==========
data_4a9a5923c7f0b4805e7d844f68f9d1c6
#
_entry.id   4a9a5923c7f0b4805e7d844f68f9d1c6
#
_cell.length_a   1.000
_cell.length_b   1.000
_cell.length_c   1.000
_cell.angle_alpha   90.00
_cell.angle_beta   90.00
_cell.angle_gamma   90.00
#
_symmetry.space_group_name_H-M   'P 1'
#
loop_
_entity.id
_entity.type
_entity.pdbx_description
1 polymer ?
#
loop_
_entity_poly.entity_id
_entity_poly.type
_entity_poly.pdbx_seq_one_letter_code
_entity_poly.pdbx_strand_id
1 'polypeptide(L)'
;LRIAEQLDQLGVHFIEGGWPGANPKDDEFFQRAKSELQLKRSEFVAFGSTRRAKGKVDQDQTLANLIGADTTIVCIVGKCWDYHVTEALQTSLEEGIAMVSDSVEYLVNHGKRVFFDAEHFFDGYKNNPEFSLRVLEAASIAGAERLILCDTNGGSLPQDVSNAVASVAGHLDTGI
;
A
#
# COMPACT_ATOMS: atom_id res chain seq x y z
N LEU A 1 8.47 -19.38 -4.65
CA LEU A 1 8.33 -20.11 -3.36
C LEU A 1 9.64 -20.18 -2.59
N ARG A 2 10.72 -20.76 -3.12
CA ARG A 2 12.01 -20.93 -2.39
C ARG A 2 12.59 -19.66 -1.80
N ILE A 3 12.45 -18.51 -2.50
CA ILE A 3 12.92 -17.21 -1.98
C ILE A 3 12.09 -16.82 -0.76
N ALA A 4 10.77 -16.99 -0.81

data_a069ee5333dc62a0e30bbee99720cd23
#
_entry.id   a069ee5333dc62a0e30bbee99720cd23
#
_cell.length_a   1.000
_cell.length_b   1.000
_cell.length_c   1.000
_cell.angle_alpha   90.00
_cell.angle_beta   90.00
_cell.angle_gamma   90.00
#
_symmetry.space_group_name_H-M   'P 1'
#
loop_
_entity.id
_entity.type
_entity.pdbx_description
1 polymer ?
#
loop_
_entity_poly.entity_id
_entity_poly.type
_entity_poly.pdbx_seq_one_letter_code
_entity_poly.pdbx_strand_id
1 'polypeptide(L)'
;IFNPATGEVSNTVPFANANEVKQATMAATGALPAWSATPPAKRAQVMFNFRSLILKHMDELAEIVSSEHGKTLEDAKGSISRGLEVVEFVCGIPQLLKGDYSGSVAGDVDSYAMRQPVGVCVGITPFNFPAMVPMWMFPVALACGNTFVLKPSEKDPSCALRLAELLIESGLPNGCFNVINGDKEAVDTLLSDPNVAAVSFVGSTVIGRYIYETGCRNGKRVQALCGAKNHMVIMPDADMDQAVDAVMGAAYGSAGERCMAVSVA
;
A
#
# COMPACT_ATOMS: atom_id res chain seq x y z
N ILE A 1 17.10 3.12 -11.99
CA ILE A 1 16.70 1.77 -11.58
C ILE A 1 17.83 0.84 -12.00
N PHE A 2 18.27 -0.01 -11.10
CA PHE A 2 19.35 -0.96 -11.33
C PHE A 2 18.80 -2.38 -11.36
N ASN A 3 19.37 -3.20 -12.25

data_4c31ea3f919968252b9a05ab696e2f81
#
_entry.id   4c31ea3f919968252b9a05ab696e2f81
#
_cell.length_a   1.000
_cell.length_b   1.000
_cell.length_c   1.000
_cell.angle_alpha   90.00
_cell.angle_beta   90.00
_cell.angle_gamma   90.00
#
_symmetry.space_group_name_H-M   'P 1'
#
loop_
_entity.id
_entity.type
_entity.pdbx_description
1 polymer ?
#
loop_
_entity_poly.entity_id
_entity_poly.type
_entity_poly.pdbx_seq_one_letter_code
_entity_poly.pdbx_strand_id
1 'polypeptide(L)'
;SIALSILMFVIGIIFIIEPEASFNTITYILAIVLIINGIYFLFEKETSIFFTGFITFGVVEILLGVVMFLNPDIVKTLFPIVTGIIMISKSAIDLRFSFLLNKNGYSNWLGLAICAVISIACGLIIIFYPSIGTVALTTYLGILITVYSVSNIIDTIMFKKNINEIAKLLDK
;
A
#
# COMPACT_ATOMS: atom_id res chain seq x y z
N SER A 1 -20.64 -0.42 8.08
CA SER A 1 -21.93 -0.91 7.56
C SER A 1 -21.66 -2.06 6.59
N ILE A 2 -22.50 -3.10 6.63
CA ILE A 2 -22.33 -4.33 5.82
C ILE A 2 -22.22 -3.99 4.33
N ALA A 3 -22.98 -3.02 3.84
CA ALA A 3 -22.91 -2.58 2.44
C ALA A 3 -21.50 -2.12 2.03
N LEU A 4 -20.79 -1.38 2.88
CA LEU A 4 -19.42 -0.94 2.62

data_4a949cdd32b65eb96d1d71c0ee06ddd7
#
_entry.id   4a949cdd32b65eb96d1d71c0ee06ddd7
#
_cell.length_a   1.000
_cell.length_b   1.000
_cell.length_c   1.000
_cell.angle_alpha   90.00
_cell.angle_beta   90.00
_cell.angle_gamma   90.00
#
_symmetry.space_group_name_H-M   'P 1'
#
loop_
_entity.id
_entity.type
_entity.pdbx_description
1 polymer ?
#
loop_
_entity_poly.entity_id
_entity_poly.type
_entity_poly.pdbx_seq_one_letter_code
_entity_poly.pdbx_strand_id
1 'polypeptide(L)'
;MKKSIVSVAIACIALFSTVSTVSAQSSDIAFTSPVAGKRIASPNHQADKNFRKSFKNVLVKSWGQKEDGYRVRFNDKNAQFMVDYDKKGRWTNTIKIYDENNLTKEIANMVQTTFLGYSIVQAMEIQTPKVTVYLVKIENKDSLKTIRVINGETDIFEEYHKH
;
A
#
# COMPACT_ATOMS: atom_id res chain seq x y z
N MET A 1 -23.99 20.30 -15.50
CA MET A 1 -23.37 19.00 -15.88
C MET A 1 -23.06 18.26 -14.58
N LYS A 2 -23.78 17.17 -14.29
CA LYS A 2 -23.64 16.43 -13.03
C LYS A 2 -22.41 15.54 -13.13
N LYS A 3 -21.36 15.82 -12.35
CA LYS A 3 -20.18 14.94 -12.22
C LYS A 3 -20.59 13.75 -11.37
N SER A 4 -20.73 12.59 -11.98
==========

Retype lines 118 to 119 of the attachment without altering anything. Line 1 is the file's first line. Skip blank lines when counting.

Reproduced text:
CA LEU A 4 -19.42 -0.94 2.62

data_4a949cdd32b65eb96d1d71c0ee06ddd7